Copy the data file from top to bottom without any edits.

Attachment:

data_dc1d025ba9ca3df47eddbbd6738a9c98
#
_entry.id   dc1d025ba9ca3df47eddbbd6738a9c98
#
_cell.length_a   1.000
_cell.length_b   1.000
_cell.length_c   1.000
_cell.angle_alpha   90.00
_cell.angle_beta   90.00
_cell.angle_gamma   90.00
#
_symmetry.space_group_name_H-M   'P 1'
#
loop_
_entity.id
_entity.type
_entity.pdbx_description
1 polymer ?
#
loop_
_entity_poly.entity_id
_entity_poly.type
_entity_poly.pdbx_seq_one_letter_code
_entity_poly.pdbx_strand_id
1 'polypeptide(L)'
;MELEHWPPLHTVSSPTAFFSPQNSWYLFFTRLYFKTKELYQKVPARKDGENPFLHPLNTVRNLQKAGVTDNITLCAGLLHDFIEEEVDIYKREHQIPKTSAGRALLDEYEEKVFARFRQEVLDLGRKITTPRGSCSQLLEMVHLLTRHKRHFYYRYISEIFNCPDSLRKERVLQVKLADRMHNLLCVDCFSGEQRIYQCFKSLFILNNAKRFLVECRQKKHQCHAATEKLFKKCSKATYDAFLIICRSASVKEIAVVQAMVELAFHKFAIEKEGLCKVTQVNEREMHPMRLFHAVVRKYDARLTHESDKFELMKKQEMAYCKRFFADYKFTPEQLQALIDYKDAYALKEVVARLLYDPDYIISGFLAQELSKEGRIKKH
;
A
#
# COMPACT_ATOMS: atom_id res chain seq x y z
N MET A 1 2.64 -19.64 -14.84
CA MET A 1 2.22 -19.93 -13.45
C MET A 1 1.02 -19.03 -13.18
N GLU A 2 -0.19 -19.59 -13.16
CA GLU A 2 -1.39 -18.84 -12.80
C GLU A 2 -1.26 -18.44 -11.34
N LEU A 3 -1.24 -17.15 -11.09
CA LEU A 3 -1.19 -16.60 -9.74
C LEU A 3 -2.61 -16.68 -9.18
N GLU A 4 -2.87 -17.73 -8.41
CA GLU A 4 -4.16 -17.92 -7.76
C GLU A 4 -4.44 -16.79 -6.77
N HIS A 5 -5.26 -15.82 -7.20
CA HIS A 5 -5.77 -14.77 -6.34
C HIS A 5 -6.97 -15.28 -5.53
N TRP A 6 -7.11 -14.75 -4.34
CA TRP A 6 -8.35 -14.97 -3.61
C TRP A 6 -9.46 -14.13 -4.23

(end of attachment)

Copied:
data_dc1d025ba9ca3df47eddbbd6738a9c98
#
_entry.id   dc1d025ba9ca3df47eddbbd6738a9c98
#
_cell.length_a   1.000
_cell.length_b   1.000
_cell.length_c   1.000
_cell.angle_alpha   90.00
_cell.angle_beta   90.00
_cell.angle_gamma   90.00
#
_symmetry.space_group_name_H-M   'P 1'
#
loop_
_entity.id
_entity.type
_entity.pdbx_description
1 polymer ?
#
loop_
_entity_poly.entity_id
_entity_poly.type
_entity_poly.pdbx_seq_one_letter_code
_entity_poly.pdbx_strand_id
1 'polypeptide(L)'
;MELEHWPPLHTVSSPTAFFSPQNSWYLFFTRLYFKTKELYQKVPARKDGENPFLHPLNTVRNLQKAGVTDNITLCAGLLHDFIEEEVDIYKREHQIPKTSAGRALLDEYEEKVFARFRQEVLDLGRKITTPRGSCSQLLEMVHLLTRHKRHFYYRYISEIFNCPDSLRKERVLQVKLADRMHNLLCVDCFSGEQRIYQCFKSLFILNNAKRFLVECRQKKHQCHAATEKLFKKCSKATYDAFLIICRSASVKEIAVVQAMVELAFHKFAIEKEGLCKVTQVNEREMHPMRLFHAVVRKYDARLTHESDKFELMKKQEMAYCKRFFADYKFTPEQLQALIDYKDAYALKEVVARLLYDPDYIISGFLAQELSKEGRIKKH
;
A
#
# COMPACT_ATOMS: atom_id res chain seq x y z
N MET A 1 2.64 -19.64 -14.84
CA MET A 1 2.22 -19.93 -13.45
C MET A 1 1.02 -19.03 -13.18
N GLU A 2 -0.19 -19.59 -13.16
CA GLU A 2 -1.39 -18.84 -12.80
C GLU A 2 -1.26 -18.44 -11.34
N LEU A 3 -1.24 -17.15 -11.09
CA LEU A 3 -1.19 -16.60 -9.74
C LEU A 3 -2.61 -16.68 -9.18
N GLU A 4 -2.87 -17.73 -8.41
CA GLU A 4 -4.16 -17.92 -7.76
C GLU A 4 -4.44 -16.79 -6.77
N HIS A 5 -5.26 -15.82 -7.20
CA HIS A 5 -5.77 -14.77 -6.34
C HIS A 5 -6.97 -15.28 -5.53
N TRP A 6 -7.11 -14.75 -4.34
CA TRP A 6 -8.35 -14.97 -3.61
C TRP A 6 -9.46 -14.13 -4.23